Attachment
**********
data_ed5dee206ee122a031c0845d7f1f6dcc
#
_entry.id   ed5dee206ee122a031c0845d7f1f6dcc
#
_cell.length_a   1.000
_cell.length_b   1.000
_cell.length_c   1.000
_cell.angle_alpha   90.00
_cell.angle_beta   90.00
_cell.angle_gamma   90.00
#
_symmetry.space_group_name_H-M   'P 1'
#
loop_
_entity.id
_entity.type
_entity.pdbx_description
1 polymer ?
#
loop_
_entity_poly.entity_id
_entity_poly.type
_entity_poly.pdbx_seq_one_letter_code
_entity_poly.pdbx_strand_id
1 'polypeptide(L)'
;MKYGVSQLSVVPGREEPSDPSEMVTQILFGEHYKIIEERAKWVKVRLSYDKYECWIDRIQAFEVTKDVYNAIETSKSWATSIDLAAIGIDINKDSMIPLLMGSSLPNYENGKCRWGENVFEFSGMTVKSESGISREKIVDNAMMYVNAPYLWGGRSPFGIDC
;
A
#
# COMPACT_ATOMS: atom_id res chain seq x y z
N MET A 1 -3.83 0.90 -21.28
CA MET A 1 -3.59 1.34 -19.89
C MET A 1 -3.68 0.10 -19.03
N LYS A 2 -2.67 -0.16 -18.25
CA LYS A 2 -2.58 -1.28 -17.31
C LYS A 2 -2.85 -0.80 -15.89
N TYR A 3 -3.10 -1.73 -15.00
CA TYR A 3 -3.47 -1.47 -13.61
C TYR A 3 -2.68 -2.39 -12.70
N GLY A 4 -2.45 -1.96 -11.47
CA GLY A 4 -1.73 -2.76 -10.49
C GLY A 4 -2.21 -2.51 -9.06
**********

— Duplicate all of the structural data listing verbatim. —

data_ed5dee206ee122a031c0845d7f1f6dcc
#
_entry.id   ed5dee206ee122a031c0845d7f1f6dcc
#
_cell.length_a   1.000
_cell.length_b   1.000
_cell.length_c   1.000
_cell.angle_alpha   90.00
_cell.angle_beta   90.00
_cell.angle_gamma   90.00
#
_symmetry.space_group_name_H-M   'P 1'
#
loop_
_entity.id
_entity.type
_entity.pdbx_description
1 polymer ?
#
loop_
_entity_poly.entity_id
_entity_poly.type
_entity_poly.pdbx_seq_one_letter_code
_entity_poly.pdbx_strand_id
1 'polypeptide(L)'
;MKYGVSQLSVVPGREEPSDPSEMVTQILFGEHYKIIEERAKWVKVRLSYDKYECWIDRIQAFEVTKDVYNAIETSKSWATSIDLAAIGIDINKDSMIPLLMGSSLPNYENGKCRWGENVFEFSGMTVKSESGISREKIVDNAMMYVNAPYLWGGRSPFGIDC
;
A
#
# COMPACT_ATOMS: atom_id res chain seq x y z
N MET A 1 -3.83 0.90 -21.28
CA MET A 1 -3.59 1.34 -19.89
C MET A 1 -3.68 0.10 -19.03
N LYS A 2 -2.67 -0.16 -18.25
CA LYS A 2 -2.58 -1.28 -17.31
C LYS A 2 -2.85 -0.80 -15.89
N TYR A 3 -3.10 -1.73 -15.00
CA TYR A 3 -3.47 -1.47 -13.61
C TYR A 3 -2.68 -2.39 -12.70
N GLY A 4 -2.45 -1.96 -11.47
CA GLY A 4 -1.73 -2.76 -10.49
C GLY A 4 -2.21 -2.51 -9.06